A recent paper from the Center for Applied Data Ethics (CADE) at the University of San Francisco urges AI practitioners to adopt terms from anthropology when reviewing the performance of large machine learning models. The research suggests using this terminology to interrogate and analyze bureaucracy, states, and power structures in order to critically assess the performance of large machine learning models with the potential to harm people. "This paper centers power as one of the factors designers need to identify and struggle with, alongside the ongoing conversations about biases in data and code, to understand why algorithmic systems tend to become inaccurate, absurd, harmful, and oppressive. This paper frames the massive algorithmic systems that harm marginalized groups as functionally similar to massive, sprawling administrative states that James Scott describes in Seeing Like a State," the author wrote. The paper was authored by CADE fellow Ali Alkhatib, with guidance from director Rachel Thomas and CADE fellows Nana Young and Razvan Amironesei. The researchers particularly look to the work of James Scott, who has examined hubris in administrative planning and sociotechnical systems.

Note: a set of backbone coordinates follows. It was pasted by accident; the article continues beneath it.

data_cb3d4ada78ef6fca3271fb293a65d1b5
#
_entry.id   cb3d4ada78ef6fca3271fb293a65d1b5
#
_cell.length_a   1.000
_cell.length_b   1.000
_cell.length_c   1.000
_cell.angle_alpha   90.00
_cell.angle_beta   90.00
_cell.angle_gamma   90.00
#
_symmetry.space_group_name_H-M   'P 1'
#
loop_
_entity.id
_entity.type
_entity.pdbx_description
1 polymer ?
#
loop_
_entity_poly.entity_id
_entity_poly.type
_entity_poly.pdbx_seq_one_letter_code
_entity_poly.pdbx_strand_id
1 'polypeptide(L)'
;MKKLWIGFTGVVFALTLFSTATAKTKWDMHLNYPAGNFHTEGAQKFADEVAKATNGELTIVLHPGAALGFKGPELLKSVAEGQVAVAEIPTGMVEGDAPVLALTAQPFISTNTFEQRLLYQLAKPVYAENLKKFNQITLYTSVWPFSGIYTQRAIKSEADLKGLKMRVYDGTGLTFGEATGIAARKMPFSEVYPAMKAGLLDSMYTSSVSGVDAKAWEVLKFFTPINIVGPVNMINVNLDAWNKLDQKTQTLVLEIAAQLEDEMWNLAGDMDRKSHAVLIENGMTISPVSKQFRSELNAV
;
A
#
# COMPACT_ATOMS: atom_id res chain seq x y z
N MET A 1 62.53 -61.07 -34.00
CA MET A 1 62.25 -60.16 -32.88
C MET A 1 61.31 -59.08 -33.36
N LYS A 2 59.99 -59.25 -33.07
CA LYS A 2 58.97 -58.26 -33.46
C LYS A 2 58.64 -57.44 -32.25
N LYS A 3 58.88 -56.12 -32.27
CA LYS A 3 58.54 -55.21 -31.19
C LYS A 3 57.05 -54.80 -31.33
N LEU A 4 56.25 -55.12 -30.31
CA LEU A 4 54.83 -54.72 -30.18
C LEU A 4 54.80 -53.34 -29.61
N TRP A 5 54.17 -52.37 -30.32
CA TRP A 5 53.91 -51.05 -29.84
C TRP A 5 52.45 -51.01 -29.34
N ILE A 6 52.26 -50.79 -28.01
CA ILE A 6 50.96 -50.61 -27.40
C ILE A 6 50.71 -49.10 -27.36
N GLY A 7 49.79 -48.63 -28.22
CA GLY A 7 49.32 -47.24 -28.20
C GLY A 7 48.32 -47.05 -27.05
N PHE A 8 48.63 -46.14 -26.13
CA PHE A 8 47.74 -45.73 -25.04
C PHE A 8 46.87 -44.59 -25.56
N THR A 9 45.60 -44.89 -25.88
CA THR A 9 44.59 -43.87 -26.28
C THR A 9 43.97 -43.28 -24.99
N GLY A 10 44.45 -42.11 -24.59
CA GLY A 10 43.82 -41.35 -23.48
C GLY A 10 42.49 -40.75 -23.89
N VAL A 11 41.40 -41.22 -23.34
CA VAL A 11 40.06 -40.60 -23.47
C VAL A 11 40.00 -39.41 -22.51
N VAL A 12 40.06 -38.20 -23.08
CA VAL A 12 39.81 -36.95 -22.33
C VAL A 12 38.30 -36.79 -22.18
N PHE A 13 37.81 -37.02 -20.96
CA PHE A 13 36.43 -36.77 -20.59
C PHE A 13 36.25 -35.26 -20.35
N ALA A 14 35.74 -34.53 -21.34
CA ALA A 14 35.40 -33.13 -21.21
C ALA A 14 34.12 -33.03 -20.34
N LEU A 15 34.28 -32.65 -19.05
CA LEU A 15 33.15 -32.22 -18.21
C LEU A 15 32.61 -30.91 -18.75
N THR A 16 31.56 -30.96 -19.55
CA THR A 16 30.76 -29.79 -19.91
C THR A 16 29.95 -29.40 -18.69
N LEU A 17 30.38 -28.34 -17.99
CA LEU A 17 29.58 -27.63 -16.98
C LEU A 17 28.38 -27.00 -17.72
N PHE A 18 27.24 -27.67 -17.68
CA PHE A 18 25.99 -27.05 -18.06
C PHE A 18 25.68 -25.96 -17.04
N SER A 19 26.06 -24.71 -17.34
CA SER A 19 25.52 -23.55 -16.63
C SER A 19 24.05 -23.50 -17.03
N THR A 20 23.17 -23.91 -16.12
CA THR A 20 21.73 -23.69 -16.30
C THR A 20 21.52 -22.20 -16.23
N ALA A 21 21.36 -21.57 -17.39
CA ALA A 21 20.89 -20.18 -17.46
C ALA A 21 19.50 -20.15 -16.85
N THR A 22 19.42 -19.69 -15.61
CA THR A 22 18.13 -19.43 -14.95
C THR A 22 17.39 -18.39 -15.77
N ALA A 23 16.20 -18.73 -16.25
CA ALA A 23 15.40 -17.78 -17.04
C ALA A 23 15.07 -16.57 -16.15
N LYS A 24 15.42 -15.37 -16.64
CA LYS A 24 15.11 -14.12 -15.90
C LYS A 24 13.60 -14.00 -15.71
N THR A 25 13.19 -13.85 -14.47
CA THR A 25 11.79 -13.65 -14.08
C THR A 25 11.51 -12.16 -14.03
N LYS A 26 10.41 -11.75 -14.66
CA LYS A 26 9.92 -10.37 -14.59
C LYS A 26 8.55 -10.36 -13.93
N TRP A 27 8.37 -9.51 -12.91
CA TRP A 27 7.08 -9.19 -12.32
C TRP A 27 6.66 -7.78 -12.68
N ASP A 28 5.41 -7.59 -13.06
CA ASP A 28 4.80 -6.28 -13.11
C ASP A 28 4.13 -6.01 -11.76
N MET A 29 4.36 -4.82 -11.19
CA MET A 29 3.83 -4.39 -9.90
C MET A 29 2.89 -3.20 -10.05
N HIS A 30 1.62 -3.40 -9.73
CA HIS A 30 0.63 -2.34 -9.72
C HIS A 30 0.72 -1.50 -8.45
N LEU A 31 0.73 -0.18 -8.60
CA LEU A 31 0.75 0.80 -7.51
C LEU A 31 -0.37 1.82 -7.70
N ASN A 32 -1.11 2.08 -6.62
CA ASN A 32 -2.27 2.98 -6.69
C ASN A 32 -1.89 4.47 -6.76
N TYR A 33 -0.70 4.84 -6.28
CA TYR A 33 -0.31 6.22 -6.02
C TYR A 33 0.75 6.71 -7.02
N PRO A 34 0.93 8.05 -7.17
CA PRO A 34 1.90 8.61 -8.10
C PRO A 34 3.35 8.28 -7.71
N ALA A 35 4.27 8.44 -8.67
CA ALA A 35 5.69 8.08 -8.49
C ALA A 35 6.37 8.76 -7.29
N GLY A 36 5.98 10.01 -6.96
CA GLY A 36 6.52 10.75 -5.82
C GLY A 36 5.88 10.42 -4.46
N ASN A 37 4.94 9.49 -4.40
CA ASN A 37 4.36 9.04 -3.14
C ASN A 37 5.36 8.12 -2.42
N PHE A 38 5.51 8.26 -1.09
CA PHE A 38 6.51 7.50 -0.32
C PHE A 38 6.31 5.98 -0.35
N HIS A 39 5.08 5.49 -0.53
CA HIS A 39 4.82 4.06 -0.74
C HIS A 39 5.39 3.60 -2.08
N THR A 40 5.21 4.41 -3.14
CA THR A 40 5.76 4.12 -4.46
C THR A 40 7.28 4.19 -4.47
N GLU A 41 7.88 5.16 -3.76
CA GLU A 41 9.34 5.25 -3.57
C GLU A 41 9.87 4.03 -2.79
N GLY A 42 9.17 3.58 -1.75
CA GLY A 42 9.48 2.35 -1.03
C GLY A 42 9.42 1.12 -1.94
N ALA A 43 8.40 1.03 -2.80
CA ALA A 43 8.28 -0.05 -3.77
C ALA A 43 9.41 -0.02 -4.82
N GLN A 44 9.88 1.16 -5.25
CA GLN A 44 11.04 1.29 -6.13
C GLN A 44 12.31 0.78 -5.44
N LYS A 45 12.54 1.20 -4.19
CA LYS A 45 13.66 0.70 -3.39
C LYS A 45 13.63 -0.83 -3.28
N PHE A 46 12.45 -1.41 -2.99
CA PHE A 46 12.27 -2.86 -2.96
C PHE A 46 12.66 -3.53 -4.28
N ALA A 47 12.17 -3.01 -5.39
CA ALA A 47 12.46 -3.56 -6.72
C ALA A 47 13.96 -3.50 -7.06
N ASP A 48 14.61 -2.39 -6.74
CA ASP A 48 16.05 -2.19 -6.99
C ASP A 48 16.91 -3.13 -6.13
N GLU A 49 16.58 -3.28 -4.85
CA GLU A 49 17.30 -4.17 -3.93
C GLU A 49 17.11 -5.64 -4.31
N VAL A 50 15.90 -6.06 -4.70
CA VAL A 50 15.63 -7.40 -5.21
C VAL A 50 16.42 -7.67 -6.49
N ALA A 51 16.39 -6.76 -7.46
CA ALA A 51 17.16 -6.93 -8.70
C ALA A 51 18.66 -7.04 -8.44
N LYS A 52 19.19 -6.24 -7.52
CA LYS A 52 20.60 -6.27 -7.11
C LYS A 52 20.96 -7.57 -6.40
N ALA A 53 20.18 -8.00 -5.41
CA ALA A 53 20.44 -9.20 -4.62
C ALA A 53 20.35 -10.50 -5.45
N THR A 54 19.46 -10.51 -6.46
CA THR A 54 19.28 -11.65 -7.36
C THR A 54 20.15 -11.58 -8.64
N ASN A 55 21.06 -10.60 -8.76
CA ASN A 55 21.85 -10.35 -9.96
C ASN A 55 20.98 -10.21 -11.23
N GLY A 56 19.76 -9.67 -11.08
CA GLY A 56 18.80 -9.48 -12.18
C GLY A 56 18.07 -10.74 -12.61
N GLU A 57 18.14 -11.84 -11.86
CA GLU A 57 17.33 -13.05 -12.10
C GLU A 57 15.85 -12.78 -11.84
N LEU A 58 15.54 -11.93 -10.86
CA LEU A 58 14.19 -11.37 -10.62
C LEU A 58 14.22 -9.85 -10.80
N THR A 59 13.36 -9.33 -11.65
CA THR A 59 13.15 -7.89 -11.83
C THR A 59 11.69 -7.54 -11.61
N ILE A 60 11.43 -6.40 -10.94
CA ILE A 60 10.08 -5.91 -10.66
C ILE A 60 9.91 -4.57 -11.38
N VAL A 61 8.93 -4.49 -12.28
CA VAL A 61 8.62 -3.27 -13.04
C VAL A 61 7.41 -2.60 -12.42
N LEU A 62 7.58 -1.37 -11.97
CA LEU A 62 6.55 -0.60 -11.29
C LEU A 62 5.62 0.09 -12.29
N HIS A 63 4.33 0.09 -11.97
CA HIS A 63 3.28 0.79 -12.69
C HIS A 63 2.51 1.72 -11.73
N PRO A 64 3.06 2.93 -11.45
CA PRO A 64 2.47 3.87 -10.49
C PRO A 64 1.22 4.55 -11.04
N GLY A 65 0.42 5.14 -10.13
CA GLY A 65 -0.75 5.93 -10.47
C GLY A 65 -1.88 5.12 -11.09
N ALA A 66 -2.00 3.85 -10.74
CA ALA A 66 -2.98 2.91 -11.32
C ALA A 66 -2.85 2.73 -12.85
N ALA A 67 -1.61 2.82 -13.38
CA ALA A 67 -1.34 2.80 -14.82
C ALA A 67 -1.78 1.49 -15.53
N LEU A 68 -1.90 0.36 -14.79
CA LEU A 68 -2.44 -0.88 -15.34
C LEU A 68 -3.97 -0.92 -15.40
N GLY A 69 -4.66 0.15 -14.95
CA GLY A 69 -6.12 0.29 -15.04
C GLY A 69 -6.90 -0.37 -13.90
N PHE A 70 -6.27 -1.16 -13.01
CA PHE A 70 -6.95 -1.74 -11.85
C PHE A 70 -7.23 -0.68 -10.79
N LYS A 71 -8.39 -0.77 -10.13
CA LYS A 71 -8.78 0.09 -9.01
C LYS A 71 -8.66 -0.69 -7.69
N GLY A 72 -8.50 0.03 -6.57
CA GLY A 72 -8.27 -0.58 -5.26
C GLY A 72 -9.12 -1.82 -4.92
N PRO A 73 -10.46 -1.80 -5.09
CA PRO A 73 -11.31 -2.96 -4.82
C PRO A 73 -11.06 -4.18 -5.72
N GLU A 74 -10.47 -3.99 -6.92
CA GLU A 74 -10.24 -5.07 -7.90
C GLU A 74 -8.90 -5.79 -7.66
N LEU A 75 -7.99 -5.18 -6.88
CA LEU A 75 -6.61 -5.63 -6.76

Feb-27-2021, 17:00:47 GMT